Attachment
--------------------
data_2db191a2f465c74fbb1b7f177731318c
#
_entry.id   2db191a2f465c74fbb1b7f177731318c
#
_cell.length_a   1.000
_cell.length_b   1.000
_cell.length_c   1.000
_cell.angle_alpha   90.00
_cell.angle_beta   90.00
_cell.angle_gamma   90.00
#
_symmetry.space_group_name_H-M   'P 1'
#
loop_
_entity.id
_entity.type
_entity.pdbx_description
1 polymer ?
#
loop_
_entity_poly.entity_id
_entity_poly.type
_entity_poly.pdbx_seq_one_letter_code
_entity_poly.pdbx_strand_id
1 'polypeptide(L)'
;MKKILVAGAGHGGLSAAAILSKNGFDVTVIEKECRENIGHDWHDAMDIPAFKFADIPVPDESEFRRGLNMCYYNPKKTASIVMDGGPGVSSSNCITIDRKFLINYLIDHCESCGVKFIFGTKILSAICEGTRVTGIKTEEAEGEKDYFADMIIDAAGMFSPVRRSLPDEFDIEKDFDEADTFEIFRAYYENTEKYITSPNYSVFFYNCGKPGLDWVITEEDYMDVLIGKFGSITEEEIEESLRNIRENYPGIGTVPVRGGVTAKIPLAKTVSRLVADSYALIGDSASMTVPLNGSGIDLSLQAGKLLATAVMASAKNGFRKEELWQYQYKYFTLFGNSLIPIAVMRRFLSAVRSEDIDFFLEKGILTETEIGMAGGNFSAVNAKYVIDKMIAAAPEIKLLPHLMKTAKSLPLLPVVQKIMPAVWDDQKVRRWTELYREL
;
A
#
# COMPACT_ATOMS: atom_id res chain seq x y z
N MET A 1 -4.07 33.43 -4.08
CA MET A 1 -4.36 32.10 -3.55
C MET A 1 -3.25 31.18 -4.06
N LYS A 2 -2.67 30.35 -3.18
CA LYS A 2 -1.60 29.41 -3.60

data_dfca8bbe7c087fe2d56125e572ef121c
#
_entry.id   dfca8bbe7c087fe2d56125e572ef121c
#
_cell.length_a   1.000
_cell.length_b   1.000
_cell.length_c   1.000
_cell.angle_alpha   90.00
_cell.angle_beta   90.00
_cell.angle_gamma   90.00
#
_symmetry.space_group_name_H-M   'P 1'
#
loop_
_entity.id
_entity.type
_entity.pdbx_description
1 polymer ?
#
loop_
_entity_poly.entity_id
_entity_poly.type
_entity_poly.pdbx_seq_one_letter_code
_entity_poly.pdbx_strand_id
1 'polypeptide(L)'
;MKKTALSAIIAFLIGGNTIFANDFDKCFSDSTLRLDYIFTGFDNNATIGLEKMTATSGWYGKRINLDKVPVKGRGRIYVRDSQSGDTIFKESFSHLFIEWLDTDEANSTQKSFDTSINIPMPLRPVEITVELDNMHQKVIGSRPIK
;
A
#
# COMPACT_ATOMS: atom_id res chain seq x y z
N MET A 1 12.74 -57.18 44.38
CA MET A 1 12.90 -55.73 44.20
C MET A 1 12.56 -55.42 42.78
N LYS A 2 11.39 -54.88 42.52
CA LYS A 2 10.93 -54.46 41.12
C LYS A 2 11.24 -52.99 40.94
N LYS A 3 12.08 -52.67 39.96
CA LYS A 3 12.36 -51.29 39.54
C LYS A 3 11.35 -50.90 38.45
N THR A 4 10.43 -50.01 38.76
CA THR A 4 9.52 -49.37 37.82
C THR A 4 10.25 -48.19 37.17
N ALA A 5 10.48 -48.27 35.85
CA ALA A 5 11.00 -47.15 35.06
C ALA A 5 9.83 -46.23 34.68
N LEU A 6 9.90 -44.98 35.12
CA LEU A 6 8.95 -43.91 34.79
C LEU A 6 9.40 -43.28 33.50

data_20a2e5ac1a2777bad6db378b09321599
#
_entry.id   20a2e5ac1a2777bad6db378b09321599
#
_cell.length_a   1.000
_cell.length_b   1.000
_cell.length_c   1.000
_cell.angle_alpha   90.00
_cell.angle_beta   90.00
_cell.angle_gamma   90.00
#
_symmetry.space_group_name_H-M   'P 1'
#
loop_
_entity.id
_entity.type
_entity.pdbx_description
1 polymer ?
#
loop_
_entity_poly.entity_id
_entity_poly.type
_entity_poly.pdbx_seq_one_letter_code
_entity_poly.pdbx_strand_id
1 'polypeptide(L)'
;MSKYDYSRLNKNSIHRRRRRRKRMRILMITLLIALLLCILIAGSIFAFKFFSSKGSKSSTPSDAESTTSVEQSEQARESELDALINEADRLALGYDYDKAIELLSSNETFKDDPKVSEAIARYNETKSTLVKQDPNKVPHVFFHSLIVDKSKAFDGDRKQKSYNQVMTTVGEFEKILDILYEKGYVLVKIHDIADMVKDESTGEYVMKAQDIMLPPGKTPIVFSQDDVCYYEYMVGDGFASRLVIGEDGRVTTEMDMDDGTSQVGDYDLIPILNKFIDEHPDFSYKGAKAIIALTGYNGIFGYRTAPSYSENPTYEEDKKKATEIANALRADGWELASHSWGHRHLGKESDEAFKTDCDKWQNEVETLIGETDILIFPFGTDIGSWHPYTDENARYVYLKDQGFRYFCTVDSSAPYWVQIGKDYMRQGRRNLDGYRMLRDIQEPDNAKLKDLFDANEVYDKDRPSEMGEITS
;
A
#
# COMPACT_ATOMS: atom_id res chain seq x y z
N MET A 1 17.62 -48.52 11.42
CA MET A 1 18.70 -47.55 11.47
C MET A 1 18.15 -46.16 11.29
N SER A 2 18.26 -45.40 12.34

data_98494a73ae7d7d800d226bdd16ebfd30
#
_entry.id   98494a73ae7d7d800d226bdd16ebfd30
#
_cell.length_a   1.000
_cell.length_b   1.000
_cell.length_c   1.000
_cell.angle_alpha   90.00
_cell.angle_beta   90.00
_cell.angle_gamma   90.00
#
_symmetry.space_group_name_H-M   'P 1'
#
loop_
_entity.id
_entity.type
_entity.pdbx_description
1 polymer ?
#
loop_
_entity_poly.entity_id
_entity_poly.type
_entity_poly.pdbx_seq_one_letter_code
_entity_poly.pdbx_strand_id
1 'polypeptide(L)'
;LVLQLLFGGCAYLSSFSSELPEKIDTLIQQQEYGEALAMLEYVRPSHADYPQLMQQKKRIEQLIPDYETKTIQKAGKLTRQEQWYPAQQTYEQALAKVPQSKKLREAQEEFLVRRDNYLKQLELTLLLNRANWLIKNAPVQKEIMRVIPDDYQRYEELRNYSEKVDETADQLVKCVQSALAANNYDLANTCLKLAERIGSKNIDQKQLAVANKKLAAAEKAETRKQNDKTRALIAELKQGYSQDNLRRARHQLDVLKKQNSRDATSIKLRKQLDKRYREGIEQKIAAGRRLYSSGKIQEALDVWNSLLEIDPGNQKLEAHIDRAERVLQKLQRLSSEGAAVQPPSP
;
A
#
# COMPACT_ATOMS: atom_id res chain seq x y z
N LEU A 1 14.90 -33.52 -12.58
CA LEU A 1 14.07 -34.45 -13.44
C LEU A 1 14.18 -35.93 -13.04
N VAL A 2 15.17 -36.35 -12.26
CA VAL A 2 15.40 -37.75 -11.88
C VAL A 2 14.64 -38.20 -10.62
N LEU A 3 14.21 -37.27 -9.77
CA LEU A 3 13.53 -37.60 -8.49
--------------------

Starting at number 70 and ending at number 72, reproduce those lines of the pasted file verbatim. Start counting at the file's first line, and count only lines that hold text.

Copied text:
CA LYS A 2 10.93 -54.46 41.12
C LYS A 2 11.24 -52.99 40.94
N LYS A 3 12.08 -52.67 39.96